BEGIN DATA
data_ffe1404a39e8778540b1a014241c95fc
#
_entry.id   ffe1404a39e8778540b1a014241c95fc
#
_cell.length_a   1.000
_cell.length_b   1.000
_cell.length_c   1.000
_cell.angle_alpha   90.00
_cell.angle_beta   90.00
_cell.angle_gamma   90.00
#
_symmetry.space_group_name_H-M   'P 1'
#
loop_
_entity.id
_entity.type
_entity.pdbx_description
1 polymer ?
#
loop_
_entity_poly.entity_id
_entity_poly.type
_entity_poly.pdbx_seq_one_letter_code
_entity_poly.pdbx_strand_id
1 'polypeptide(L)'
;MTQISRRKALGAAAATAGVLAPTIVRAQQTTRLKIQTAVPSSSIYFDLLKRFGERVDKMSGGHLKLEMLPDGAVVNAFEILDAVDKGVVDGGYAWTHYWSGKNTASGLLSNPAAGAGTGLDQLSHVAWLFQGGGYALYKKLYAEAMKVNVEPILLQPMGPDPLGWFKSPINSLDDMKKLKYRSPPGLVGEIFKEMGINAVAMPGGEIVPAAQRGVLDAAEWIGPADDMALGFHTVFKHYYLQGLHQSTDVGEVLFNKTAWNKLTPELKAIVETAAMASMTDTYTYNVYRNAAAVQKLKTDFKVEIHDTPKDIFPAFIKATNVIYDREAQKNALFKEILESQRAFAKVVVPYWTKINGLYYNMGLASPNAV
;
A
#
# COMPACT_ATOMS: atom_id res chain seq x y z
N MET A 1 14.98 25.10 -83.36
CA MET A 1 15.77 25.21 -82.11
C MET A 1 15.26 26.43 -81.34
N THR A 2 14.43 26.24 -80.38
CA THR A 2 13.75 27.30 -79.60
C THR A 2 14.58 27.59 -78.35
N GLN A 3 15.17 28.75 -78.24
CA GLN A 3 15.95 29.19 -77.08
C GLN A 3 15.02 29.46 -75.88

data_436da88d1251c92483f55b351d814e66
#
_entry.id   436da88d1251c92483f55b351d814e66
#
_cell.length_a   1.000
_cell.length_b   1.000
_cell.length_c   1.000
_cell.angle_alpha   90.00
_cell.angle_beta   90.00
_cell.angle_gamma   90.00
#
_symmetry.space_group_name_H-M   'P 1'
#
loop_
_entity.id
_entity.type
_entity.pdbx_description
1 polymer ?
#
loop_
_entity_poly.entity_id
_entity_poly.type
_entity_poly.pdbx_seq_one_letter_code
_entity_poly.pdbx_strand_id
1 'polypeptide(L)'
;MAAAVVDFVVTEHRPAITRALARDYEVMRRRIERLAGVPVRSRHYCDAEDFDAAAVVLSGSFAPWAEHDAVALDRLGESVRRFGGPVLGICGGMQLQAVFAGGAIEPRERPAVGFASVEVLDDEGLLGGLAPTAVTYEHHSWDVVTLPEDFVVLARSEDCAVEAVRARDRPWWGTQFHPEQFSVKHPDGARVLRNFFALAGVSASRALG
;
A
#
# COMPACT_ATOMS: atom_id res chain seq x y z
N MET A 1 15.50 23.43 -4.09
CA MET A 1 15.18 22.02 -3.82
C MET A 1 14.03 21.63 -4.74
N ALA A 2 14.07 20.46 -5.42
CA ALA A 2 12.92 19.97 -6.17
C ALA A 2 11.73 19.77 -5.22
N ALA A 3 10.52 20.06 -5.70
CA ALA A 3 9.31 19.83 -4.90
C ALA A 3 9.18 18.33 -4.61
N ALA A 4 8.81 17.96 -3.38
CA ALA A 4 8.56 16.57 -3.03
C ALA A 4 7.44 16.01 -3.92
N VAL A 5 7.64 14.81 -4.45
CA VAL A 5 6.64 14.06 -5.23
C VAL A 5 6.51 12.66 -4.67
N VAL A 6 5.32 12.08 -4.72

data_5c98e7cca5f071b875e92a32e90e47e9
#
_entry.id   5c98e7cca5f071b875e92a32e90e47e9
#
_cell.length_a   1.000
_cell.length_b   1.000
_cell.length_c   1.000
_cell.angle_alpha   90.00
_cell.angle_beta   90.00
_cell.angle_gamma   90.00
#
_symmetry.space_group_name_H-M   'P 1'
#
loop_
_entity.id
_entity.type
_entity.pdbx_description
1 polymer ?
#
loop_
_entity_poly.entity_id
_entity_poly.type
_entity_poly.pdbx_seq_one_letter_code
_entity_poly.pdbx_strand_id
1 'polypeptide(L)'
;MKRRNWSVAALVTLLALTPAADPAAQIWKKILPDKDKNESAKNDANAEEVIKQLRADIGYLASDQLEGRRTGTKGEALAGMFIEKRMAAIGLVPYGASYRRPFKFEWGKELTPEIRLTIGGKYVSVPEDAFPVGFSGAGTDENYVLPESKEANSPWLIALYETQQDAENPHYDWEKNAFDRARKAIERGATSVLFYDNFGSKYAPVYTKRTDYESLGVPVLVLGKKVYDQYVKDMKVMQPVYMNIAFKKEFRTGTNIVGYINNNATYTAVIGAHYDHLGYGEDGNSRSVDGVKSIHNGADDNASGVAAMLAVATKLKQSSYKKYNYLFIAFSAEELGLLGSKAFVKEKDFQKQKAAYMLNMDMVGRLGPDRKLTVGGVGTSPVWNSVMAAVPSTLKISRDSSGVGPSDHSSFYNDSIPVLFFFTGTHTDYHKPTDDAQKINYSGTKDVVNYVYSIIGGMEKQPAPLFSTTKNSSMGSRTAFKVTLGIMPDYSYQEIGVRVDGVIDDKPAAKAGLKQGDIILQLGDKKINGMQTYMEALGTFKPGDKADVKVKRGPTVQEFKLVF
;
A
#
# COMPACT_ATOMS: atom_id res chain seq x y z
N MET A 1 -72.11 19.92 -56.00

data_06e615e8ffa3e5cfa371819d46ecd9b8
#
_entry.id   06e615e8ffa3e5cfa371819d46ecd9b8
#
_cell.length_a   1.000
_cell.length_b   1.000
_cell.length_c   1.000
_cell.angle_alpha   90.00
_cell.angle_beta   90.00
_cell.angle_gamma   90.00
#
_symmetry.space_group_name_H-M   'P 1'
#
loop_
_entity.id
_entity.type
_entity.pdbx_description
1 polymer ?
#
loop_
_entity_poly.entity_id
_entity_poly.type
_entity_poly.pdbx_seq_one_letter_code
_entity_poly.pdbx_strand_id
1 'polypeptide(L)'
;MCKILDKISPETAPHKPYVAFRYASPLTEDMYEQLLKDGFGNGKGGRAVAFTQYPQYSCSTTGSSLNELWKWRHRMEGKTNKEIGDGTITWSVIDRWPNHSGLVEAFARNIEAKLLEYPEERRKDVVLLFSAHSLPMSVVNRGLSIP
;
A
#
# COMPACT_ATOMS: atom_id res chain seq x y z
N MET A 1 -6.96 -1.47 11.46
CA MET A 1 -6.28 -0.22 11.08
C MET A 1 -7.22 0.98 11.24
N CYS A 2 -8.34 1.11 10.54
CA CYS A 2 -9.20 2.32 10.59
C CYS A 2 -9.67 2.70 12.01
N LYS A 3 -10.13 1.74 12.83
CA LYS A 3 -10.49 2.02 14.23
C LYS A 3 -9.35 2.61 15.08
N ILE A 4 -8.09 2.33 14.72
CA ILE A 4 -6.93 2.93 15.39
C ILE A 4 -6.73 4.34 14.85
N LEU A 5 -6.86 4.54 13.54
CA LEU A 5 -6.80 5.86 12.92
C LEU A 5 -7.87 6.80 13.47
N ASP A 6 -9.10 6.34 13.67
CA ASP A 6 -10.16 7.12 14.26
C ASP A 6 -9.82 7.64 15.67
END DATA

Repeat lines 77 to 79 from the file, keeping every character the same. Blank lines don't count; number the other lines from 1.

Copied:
CA ALA A 3 9.31 19.83 -4.90
C ALA A 3 9.18 18.33 -4.61
N ALA A 4 8.81 17.96 -3.38